I will say it! I talk to men and women who say they are too tired, too hurt and they don’t miss sex. That’s when I want to share a secret most people don’t know: When you have sex, your body co-operates and makes you want more sex.

Plainly speaking, the cure for not having sex is having sex. Like getting to the gym, once you are there, you enjoy it.

Some fall out of the habit of sex for their own good reasons. Health has gone awry, there's chaos in the family, and you need time to recover or grieve. Don’t leave your significant other wondering what went wrong.

Talk about sex, enjoy intimacy and when you are ready, take turns pleasing each other and commit to the touch and intimacy that keeps your relationship away from the roommate phase.

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How to end the roommate phase & move on to something better

It’s up to you, but don’t allow the dangerous drift of romantic disconnection. It’s the kind that creeps up leaving you visually immune to his/her naked body and hearing only the gross bodily functions.  You secretly fantasize about a friend at work.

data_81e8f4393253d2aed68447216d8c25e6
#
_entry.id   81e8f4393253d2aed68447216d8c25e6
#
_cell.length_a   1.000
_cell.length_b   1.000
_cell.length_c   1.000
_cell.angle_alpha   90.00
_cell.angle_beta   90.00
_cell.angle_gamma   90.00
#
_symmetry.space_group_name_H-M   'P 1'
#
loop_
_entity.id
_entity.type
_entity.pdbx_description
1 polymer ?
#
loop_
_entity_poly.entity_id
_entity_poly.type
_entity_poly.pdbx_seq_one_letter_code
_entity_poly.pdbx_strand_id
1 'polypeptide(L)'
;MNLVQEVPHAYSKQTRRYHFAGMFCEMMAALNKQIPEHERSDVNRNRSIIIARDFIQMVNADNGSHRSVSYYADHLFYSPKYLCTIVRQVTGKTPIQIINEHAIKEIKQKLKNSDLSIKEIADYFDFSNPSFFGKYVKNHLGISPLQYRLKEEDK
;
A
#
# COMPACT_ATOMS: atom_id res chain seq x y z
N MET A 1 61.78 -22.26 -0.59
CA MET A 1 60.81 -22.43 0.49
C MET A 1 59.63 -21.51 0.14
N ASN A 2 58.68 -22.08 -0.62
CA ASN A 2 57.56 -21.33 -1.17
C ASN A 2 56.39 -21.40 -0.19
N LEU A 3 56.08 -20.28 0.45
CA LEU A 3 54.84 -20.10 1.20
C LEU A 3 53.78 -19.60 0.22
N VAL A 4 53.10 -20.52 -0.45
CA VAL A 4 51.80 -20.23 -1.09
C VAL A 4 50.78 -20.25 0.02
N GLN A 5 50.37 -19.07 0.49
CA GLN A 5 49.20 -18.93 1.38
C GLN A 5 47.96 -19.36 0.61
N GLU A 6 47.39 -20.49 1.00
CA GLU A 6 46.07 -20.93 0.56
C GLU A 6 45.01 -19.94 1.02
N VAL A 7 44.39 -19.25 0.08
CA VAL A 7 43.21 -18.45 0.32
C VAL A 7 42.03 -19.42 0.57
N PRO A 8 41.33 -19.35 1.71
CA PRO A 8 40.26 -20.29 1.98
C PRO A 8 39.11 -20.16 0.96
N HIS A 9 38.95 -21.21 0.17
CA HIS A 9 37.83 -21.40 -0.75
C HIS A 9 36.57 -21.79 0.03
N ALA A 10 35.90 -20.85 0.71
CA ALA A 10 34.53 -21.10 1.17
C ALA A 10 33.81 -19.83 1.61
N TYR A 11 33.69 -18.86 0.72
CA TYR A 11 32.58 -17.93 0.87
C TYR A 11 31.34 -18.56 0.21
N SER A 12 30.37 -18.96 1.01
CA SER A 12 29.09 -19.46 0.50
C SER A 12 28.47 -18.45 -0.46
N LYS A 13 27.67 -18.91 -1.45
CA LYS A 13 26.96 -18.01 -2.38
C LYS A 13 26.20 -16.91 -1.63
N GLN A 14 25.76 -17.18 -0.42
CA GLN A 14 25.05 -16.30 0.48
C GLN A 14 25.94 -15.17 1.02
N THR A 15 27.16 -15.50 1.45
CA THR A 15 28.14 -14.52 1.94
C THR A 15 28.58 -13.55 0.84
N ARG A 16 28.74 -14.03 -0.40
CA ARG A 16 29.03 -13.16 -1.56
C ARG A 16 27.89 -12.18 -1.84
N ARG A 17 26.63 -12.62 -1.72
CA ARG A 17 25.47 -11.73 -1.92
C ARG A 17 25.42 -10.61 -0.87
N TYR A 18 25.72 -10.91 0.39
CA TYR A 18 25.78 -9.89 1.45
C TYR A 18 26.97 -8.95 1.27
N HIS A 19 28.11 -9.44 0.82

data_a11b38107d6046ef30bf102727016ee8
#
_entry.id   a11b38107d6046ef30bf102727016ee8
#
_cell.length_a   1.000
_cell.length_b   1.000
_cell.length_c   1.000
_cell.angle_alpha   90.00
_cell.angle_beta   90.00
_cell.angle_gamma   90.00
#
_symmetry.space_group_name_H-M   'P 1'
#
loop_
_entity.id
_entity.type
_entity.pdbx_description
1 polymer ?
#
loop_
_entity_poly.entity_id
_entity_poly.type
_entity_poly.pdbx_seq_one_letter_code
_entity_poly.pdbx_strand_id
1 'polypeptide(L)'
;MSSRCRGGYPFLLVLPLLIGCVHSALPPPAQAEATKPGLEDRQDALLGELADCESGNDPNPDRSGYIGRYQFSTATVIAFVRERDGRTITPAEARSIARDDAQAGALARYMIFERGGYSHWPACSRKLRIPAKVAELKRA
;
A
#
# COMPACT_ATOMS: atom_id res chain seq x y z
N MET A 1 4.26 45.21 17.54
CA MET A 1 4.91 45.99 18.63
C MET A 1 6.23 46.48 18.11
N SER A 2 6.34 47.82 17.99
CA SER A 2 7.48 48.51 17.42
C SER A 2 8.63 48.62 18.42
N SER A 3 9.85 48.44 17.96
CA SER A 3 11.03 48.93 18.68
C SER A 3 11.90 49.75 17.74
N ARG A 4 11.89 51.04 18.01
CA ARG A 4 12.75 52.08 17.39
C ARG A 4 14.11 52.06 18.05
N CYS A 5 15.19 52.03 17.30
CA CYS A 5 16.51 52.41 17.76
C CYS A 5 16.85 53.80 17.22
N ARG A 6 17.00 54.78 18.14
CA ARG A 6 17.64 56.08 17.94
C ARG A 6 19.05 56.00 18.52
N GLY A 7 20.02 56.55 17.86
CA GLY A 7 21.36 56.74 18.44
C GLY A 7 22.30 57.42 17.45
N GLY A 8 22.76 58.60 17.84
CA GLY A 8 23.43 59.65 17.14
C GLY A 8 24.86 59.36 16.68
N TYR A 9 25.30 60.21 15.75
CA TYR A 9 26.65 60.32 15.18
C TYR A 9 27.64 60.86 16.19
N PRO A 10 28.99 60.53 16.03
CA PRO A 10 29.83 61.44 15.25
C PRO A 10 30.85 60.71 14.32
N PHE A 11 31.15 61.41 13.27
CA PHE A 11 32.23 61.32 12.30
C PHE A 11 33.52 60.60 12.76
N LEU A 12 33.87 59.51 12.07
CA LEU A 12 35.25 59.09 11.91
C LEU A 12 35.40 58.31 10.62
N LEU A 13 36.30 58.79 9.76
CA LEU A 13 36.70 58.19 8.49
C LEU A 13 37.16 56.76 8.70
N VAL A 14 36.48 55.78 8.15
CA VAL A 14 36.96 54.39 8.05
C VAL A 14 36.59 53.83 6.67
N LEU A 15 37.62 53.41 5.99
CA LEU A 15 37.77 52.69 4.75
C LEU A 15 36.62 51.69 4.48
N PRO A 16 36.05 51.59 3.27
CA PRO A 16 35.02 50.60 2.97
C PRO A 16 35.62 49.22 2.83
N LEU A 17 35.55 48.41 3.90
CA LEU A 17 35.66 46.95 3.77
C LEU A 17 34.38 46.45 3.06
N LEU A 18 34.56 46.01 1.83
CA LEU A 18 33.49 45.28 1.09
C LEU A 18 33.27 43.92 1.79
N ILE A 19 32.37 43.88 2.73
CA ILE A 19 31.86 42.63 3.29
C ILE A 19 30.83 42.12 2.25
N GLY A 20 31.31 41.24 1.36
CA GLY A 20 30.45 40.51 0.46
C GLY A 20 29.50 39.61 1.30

If you choose to rebuild intentionally, let them know what you miss, what you long for, and what you are ready to do and then start listening.

Make conscious decisions and take action

Bad habits are harder to break than good ones!  But the best way a couple can restart the new relationship is to invest time in listening and making bold new plans for the relationship they truly want. 

If you don’t know where to start, listen, ask questions and write a relationship vision together. The relationship vision is your individual list of goals you want to achieve together and individually, how you want to spend your free time and what you won’t accept.

This list under the topics of intimacy, health, finances, enjoyment, hobbies, etc., can help put you on the same page.